“Walaikum Pranaam,” he said, amusement dripping from his tone. “Sounds better, doesn’t it! They are always talking about secularism… well, look, I made their greeting secular.” I chose to ignore the remark, but it got me thinking. Was there a hidden meaning behind his words?
Maybe Deepak bhaiyya was just having some fun with his somewhat insensitive humour. But what if it was more than that? In my bones, I knew the answer, no matter how much I wanted to deny it. He wasn’t entirely joking.
Deepak bhaiyya meant what he said, and by most definitions, could be classified as a Bhakt.
But I also knew he wasn’t a bad person. I had known him since childhood and my father trusted him completely with my safety. On his end, Deepak bhaiyya had always prioritised my well-being and comfort whenever we went to dangerous and unsavory parts of the city.
To many of my leftist and liberal friends, it is impossible to be a Bhakt and a good person. And I see where they come from. You can’t possibly be a decent person and wish genocide upon your Muslim neighbour at the same time.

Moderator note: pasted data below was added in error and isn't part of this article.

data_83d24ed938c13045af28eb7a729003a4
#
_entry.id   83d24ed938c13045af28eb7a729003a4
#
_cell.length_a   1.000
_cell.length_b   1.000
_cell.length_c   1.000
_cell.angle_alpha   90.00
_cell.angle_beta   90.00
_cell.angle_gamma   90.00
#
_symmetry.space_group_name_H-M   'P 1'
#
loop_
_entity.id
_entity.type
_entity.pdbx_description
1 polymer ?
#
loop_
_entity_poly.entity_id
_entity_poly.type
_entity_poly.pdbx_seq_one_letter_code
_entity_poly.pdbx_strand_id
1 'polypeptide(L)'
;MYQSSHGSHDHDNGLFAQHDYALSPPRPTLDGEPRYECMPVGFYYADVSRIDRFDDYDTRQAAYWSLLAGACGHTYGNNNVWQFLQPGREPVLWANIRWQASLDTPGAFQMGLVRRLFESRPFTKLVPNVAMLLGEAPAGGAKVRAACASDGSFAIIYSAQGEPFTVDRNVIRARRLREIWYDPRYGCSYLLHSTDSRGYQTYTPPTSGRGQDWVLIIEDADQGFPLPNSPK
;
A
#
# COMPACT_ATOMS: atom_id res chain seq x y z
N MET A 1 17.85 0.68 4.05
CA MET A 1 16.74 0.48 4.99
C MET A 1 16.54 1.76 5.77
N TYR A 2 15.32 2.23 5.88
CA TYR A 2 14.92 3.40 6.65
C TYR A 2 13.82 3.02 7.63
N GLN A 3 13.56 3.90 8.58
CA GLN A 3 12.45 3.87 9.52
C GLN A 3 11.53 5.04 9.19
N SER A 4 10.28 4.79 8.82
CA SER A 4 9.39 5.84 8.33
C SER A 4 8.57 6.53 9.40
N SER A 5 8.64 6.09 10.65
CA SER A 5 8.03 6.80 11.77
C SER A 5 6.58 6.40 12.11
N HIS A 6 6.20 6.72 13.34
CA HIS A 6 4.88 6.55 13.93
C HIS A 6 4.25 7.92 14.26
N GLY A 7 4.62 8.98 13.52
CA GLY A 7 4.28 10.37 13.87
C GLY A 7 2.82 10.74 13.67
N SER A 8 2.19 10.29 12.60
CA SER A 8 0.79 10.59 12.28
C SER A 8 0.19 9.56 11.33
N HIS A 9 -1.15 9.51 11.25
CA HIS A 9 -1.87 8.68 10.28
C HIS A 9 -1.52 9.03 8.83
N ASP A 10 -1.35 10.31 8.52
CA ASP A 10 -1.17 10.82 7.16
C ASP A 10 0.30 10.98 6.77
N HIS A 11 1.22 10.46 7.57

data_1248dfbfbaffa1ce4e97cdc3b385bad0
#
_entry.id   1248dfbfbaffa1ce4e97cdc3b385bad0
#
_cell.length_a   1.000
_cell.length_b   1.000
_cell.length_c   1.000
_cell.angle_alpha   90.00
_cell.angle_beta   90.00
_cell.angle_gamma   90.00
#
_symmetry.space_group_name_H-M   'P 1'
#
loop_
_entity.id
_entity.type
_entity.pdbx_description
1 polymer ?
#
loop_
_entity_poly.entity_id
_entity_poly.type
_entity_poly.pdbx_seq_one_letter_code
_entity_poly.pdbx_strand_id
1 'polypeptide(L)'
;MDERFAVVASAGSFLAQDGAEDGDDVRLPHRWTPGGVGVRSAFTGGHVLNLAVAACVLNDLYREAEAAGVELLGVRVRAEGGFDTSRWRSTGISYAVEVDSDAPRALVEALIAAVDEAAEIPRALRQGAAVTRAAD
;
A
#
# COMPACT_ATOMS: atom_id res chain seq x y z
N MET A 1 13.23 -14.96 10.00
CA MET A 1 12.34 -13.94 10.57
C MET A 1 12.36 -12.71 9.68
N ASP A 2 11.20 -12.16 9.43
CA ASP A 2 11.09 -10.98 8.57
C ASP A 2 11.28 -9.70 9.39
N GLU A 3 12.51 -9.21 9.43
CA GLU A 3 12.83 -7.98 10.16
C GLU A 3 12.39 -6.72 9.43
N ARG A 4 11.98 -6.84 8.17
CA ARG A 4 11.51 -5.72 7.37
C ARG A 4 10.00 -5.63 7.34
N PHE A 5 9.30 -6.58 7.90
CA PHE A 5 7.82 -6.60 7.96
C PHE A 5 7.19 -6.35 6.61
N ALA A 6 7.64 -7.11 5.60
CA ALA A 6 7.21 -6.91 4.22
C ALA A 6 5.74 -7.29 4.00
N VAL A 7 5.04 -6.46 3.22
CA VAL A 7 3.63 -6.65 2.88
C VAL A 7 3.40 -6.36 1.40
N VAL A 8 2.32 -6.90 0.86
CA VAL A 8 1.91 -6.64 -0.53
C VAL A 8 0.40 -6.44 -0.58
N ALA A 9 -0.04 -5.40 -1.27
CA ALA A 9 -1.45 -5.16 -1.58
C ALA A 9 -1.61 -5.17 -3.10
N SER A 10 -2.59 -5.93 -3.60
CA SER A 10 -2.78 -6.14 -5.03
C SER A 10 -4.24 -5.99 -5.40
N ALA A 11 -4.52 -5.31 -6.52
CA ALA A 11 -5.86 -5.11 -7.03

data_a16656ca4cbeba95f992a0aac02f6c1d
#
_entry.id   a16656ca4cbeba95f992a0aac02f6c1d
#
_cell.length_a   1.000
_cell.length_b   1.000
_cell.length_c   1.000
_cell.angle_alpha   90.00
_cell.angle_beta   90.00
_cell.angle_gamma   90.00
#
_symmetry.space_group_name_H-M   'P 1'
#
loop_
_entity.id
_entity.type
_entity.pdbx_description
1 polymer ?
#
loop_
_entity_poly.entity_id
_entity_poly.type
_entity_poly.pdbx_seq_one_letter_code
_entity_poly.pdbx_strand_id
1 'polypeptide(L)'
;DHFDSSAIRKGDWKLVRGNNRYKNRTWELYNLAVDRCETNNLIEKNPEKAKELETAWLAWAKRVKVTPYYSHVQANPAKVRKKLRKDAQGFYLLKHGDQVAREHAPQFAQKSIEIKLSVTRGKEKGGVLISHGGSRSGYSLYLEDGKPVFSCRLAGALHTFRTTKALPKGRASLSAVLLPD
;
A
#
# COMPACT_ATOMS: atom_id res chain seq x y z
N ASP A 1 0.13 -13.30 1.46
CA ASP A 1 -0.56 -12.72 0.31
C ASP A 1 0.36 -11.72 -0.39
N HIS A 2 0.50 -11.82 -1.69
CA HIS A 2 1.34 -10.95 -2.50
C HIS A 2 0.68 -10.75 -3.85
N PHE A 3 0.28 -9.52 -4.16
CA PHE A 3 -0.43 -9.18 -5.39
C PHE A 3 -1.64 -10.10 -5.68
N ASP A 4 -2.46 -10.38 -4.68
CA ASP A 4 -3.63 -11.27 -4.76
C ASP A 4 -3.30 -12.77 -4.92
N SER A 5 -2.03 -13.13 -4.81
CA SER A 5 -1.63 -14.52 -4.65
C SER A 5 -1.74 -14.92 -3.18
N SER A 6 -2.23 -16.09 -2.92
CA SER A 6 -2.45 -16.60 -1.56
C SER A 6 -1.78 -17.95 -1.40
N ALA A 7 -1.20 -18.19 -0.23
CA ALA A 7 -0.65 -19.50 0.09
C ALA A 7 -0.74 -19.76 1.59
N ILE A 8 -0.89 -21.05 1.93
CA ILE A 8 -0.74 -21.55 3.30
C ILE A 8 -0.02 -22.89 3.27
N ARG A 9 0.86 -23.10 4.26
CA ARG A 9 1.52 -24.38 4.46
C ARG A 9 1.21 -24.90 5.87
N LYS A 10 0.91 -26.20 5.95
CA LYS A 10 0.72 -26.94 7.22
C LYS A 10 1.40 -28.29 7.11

But here’s the strange thing. Bhakts do not believe they are advocating genocide against anyone. They do not believe that there is something wrong with their political ideology. And most importantly, they see themselves as victims of anti-Hindu persecution, ironically in India, a secular democracy with an overwhelming majority of Hindus.
These beliefs are not very different than the beliefs held by racist, bigoted, MAGA hat-wearing whites of Trump’s America. And these beliefs almost perfectly echo the words of non-Jewish German civilians from Nazi Germany. But the root of these beliefs in India, is slightly different, and with a little effort, the outcome can be different also.
“They never talk about our pain,” Rajalakshmi, one of my parlour didis said while shaping my eyebrows, when I shared Danish’s fears with her. “But their community makes a pahad out of everything. Why don’t they all go to Pakistan if India is so bad? Upper lip bhi kar doon kya?”